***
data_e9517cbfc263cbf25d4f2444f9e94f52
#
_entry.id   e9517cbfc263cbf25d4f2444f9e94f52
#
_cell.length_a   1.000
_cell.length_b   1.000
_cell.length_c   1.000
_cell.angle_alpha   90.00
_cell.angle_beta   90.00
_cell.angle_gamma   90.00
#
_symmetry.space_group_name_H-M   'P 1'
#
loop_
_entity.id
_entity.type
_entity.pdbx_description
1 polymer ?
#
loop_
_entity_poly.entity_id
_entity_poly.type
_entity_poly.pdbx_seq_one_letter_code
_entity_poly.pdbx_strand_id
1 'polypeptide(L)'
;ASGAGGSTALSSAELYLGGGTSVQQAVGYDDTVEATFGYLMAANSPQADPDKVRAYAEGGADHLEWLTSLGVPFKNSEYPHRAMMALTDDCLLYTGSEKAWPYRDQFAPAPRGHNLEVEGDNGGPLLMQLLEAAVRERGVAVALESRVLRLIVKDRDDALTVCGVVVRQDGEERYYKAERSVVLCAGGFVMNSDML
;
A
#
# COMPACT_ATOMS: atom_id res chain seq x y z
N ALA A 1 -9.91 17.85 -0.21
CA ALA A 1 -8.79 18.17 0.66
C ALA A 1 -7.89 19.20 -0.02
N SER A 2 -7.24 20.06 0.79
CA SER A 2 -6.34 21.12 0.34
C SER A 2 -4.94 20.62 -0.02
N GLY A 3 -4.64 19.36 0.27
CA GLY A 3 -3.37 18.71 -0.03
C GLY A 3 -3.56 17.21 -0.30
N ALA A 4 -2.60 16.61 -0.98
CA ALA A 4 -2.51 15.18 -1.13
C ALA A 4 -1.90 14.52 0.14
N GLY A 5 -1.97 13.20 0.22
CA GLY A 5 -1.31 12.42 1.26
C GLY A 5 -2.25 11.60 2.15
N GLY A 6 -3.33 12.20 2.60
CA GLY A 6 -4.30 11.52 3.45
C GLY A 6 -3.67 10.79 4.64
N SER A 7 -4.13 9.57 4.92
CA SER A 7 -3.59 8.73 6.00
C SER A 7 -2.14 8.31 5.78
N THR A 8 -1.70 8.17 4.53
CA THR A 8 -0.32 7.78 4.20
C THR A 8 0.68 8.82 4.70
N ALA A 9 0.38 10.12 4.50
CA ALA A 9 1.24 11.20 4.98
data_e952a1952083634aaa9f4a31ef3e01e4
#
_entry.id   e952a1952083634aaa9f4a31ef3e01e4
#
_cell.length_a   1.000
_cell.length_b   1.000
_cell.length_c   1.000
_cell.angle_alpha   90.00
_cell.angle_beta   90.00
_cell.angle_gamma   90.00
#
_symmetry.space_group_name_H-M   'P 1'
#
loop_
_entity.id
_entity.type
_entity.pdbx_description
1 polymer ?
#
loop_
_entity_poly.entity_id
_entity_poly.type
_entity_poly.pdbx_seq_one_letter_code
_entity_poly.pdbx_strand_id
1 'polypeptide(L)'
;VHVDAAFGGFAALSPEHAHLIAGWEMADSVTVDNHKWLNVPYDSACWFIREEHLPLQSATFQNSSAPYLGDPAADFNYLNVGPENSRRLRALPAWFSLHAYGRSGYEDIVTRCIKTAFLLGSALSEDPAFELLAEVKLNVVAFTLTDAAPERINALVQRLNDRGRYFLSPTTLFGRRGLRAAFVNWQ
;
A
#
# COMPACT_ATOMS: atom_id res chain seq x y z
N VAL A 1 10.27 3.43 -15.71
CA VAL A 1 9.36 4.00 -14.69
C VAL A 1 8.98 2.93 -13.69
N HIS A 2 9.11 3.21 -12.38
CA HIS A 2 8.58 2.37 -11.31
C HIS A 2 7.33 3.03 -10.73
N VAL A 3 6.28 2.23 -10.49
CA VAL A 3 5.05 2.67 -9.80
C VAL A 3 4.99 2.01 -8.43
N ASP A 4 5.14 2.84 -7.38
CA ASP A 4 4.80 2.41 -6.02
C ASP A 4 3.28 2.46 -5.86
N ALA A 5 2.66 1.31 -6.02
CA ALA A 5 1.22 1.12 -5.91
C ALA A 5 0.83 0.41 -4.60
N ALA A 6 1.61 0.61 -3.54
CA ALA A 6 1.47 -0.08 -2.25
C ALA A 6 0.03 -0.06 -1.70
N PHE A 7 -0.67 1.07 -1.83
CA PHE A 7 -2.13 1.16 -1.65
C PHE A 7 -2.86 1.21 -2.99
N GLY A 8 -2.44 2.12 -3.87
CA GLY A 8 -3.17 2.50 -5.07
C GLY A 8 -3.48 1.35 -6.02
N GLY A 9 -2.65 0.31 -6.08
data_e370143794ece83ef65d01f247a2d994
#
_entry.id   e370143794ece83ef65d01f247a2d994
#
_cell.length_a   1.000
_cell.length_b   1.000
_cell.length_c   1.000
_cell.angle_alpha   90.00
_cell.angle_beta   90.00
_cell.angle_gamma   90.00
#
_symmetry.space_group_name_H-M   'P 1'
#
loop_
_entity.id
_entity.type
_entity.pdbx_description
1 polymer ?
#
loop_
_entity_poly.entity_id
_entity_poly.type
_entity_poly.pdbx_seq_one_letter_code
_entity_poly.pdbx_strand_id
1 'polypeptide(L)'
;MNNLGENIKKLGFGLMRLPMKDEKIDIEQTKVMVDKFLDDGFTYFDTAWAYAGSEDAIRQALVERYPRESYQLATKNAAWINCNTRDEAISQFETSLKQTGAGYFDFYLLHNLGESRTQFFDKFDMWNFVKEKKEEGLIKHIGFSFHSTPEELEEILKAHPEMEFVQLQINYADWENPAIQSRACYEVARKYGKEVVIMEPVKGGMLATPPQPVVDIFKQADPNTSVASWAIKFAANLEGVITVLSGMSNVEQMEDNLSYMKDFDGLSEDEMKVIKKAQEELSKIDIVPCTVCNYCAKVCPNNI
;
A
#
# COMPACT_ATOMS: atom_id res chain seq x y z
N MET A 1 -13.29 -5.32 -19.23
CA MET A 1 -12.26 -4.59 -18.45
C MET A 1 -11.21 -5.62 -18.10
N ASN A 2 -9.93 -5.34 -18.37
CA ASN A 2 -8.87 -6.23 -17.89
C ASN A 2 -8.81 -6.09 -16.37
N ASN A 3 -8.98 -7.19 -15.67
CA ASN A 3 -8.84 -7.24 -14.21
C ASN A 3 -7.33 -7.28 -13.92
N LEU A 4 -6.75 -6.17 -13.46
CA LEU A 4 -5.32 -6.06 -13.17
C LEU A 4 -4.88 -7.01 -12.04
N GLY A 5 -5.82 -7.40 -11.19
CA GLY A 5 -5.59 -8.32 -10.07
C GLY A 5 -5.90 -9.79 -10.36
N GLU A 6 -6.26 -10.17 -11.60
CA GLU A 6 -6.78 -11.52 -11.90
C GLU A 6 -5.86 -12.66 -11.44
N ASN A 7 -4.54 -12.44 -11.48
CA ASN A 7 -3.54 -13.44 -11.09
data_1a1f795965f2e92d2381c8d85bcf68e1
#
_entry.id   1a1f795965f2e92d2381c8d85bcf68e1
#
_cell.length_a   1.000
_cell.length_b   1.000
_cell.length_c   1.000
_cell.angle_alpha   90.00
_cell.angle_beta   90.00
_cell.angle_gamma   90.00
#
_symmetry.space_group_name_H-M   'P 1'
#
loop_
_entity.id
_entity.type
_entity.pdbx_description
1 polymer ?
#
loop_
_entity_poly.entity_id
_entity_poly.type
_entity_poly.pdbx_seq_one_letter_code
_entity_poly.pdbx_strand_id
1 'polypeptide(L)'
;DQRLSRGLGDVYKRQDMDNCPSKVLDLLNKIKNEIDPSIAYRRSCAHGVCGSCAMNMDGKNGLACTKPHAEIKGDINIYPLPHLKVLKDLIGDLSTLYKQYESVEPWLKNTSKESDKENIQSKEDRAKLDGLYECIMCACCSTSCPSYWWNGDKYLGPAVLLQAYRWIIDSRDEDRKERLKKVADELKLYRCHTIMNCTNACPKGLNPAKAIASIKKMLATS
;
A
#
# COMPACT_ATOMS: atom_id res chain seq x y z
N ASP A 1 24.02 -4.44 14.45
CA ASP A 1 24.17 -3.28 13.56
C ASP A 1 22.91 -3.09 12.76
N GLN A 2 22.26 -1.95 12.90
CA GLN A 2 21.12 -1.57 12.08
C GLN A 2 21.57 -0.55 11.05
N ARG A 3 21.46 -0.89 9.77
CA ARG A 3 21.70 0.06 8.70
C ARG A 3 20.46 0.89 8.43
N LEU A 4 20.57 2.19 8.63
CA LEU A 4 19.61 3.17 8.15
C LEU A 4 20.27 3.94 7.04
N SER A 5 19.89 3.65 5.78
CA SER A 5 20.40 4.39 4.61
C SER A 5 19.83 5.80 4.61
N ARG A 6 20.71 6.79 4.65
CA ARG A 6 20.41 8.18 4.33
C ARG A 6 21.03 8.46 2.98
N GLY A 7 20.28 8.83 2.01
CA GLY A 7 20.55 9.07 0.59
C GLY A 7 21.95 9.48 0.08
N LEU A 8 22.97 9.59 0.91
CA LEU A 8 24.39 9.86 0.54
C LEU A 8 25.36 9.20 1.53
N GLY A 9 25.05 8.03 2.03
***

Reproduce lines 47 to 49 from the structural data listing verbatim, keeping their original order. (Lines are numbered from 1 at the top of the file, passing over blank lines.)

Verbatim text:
CA GLY A 6 -4.30 11.52 3.45
C GLY A 6 -3.67 10.79 4.64
N SER A 7 -4.13 9.57 4.92